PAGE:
Forest Journal: There's comfort in conservation
Dave Roberts accepts the 2013 Forest Society Conservationist of the Year Award from Forest Society president Jane Difley on Sept. 28 in Meredith. (FOREST SOCIETY)
I recently had the pleasure of talking with Dave Roberts of Farmington, honored last month as the Forest Society's Conservationist of the Year. Roberts is a retired teacher who dedicated his golden years to exploring the mountains and valleys around the Lakes Region.
My thoughts went back to when my kids were little and they were afraid of going into the back yard at night. I encouraged them to imagine all the things they knew and loved out there - the giant granite rock we pretended was a pirate ship, the tire swing that blasted them through the cosmos to alien planets, the old granddaddy maple trees that watched over them in the sandbox, the garden they dug in while "helping" to plant.
It seemed to help. And it was indeed a comfort for them to know their landscape.
As adults, our landscapes broaden to forests, lakes and mountains. Knowing those landscapes well enough to find comfort in the knowing requires that we spend time in them. Once we do that - hiking, walking our dogs, fishing, whatever - we tend to love those environments, and when we love them, we want to protect them.
-- Gretchen Abendschein of Acworth and her late husband, the artist Jerry Pfohl, lived together for three decades on prime agricultural and forestland in Acworth. With its restored historic home, studio, pond, forests and fields, it's one of the most beautiful properties I've seen anywhere in New Hampshire. Abendschein and Pfohl cut trails, picnicked, painted and watched wildlife on the land. After Pfohl's death three years ago, Abendschein continued to live there, but she's now selling the place and moving to a smaller home.
-- David Chase knows a landscape of another kind, the landscape of friendship, as well as that of his 12-acre woodlot in Clarksville. He lives in Lancaster but cuts firewood on his Clarksville lot and runs a portable sawmill there.
"Charley took me in when I got divorced. He gave me a place to live," Chase said. "If you were to put towers there (on his 12 acres), the line would go right next to his bedroom. There was no way I was going to be his friend if I sold out."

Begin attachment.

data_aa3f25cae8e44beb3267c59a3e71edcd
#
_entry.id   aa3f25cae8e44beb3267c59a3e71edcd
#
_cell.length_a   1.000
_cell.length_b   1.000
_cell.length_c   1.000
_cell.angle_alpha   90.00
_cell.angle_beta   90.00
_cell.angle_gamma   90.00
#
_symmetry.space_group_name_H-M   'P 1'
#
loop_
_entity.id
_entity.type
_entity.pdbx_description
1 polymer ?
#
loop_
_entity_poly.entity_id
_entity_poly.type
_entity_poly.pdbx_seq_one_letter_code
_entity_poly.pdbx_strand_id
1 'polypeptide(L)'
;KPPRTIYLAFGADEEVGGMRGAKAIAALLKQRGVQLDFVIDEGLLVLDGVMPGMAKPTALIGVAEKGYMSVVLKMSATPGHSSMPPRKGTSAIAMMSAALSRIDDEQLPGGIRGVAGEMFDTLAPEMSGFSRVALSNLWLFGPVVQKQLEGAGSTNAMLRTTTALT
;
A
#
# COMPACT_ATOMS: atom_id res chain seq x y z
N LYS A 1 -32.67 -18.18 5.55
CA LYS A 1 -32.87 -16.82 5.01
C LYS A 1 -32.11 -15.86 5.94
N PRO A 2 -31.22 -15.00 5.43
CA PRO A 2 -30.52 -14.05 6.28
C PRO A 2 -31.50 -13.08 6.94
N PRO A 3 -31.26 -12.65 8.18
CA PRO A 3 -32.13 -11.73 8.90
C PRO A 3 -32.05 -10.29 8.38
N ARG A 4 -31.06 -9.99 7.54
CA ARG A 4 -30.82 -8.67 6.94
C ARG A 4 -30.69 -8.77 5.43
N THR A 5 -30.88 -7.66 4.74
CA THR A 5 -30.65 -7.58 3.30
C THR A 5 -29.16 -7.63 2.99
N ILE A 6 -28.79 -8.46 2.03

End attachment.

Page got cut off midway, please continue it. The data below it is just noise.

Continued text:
His advocacy inspired other conservation-minded people and groups to come together in 2006 to form the Belknap Range Conservation Coalition and work to conserve the unfragmented forested valleys and mountains that form the backdrop of Lake Winnipesaukee. Roberts is integral to the coalition's current "Everybody Hikes Mount Major" campaign to raise $1.8 million to purchase and protect four key properties in the Belknaps (including three on or adjacent to Mount Major) totaling 950 acres.
For more information about the Everybody Hikes Mount Major campaign, go to www.forestsociety.org.
READER COMMENTS: 0
- Fundraiser to help Lyndeborough assault victim - 0
- Derry to NASA: 'We've got a marketing problem' - 0
- Invasive beetle found near NH, Mass. border - 0
- Mural dream becomes an artistic reality in Nashua - 0
- Loeb School offers Social Media for Business July 18th - 0
- Prescott Park brings more than roots with The Lone Bellow - 0
- Mary Chapin Carpenter returns to Prescott Park - 0
- Time for Hunter Education! Last call for bowhunter-only program - 0
- Rock N Roll Women Take the Monkey Stage - 0
Bikers say under-30 generation isn't interested, and can't afford many of the top motorcycles
Invasive beetle found near NH, Mass. border
Community groups profit from race week